Leipzig String Quartet Upholds Artist Recital Series Excellence

Jarrett Hoffman, Staff Writer

The esteemed Leipzig String Quartet performed in Finney Chapel on Sunday, March 3, the latest performers featured as part of Oberlin’s Artist Recital Series. Three of its founding members hail from the world-famous Leipzig Gewandhaus Orchestra, one of the oldest symphony orchestras in the world. Impressively, the Quartet has had only one personnel change in its 25 years, a fact that cellist Matthias Moosdorf attributes simply to their enjoyment of chamber music.

Known for their great versatility, the group has recorded the complete quartets of Mozart, Schubert, Mendelssohn and Brahms, as well as the composers of the Second Viennese School. For this tour, though, they opted for all Beethoven, presenting the composer’s complete cycle of string quartets. For some of their tour concerts they are inviting audiences to choose which three of his sixteen quartets they will play. Such an innovative and impressive experiment with programming would likely have been a fun experience for audience members here as well, but for this concert the group simply chose one quartet from each of Beethoven’s three periods: early, middle and late.

Quartet in B-flat major, Op. 18, No. 6, “La Maliconia,” the last of Beethoven’s early quartets, provided a solid starting point for the program. The performers were well attuned to the mood of the piece, especially in the playful Scherzo-Allegro third movement and the emotional fourth movement, La Malinconia, from which the piece gets its name. There, Beethoven instructs the performers to play “with the greatest delicacy,” a direction the group followed with grace.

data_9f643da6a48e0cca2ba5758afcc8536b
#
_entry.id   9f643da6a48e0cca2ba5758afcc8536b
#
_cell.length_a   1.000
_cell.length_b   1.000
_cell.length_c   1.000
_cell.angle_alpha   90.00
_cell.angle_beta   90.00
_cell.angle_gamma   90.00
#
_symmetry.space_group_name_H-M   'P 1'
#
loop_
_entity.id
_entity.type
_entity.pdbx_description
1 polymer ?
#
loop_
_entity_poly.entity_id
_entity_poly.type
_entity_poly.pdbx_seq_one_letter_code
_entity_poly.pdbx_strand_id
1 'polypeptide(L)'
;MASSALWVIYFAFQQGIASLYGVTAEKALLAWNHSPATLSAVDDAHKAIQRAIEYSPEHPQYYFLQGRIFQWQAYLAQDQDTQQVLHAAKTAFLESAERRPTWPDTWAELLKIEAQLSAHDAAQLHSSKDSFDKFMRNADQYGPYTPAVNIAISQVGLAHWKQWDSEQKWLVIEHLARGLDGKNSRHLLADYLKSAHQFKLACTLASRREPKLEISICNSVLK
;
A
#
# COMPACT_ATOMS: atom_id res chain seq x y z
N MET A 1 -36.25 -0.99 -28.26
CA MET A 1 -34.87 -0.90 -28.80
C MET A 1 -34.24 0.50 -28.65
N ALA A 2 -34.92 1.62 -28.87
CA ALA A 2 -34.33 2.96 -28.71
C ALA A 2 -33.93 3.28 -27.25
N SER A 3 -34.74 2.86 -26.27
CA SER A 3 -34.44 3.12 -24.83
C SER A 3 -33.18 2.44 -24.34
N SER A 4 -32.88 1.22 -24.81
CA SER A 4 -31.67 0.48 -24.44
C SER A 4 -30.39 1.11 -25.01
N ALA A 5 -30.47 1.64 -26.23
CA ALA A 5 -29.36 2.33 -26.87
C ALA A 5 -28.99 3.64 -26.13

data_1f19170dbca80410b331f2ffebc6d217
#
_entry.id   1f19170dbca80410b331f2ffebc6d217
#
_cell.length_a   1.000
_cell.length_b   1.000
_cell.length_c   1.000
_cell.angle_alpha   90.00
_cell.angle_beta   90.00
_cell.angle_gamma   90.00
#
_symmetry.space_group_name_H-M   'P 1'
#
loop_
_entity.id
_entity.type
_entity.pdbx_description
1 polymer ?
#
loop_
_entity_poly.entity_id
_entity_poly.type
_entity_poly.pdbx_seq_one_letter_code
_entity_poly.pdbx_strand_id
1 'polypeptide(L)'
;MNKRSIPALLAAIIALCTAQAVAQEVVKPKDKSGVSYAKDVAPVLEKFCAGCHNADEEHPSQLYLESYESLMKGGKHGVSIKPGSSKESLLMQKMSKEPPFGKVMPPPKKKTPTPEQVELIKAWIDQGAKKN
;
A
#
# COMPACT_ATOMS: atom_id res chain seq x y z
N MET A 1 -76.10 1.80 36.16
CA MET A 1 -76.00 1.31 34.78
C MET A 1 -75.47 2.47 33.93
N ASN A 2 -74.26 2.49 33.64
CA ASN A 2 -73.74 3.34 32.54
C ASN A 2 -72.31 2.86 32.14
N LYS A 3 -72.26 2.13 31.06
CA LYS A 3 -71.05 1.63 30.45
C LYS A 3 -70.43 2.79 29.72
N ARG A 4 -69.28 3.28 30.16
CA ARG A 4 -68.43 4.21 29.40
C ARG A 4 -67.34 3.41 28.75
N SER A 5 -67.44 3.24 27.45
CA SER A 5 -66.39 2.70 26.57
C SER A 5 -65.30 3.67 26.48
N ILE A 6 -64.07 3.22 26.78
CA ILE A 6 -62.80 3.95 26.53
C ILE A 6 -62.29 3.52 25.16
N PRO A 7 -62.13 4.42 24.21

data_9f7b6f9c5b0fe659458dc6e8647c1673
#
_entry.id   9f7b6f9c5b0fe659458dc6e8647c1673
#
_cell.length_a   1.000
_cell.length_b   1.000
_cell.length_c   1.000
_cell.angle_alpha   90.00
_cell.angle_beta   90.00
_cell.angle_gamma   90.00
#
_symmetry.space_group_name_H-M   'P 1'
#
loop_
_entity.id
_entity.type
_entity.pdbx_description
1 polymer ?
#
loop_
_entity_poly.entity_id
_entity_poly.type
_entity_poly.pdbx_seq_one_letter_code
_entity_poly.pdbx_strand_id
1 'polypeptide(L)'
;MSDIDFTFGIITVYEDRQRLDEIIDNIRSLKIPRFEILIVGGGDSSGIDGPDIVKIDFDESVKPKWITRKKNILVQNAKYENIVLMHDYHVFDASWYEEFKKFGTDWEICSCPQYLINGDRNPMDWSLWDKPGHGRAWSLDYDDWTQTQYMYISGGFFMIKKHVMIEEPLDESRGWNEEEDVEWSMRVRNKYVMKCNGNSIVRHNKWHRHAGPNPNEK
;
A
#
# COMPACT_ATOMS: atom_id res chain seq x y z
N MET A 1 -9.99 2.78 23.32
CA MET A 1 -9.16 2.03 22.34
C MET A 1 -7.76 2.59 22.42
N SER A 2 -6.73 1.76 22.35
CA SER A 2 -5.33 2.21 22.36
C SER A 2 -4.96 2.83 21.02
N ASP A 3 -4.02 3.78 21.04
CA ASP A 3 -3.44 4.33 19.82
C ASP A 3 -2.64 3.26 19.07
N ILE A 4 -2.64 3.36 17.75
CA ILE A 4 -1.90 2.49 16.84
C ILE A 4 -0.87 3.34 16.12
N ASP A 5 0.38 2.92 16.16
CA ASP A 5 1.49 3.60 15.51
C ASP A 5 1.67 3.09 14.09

Written in 1810, about 10 years after the sixth quartet, Quartet in F minor, Op. 95, “Serioso” is considered the last of Beethoven’s middle-period quartets and is markedly different in character. The piece’s sudden changes in tone, texture and tonality — perhaps reminiscent of the bombings of 1809 as Napoleon invaded Vienna — were executed with supreme confidence. The relative brevity of the work compared to the other quartets on the program made the group’s interpretation even more remarkable.

Fifteen roller-coaster years passed between the releases of “Serioso” and Quartet in E-flat Major, Op. 127, the first of Beethoven’s late quartets. While the 11th was characterized by sudden contrast, the 12th unfolded subtly, each musical idea finding its way into another as if through invisible passages in the air. Lacking the engaging rawness of the 11th quartet, the 12th was satisfying in its own more intellectual way, but provided a slightly disappointing ending to the concert.

Strongly committed to education as well as performance, the individual members of the Leipzig Quartet also gave master classes in Conservatory classrooms on Sunday and Tuesday. Double-degree junior Luke Adamson and Conservatory junior Julia Henderson, both cellists, appreciated having their chamber groups coached by Leipzig’s first violinist Stefan Arzberger.

“A lot of his comments were useful for us,” Adamson said, adding that although chamber music coachings can sometimes get stuck on differences of opinion between the coach and group on minor details, Arzberger instead focused on refining the way the group approached the piece holistically. Henderson’s quartet, whose first violinist could not attend, enjoyed the opportunity of having Arzberger sit in with them. Henderson said, “He was fun to play with and had lots of energy.”

Masterful performers — though intonation caused occasional problems throughout the concert — the Leipzig Quartet were refreshing and entertaining in their demeanor onstage. In between pieces, when typical outside sounds interrupted the silence of the chapel, rather than glaring or waiting solemnly for the noise to end, the group drew laughs as they smiled at the randomness of life invading the often restrained atmosphere of the concert hall.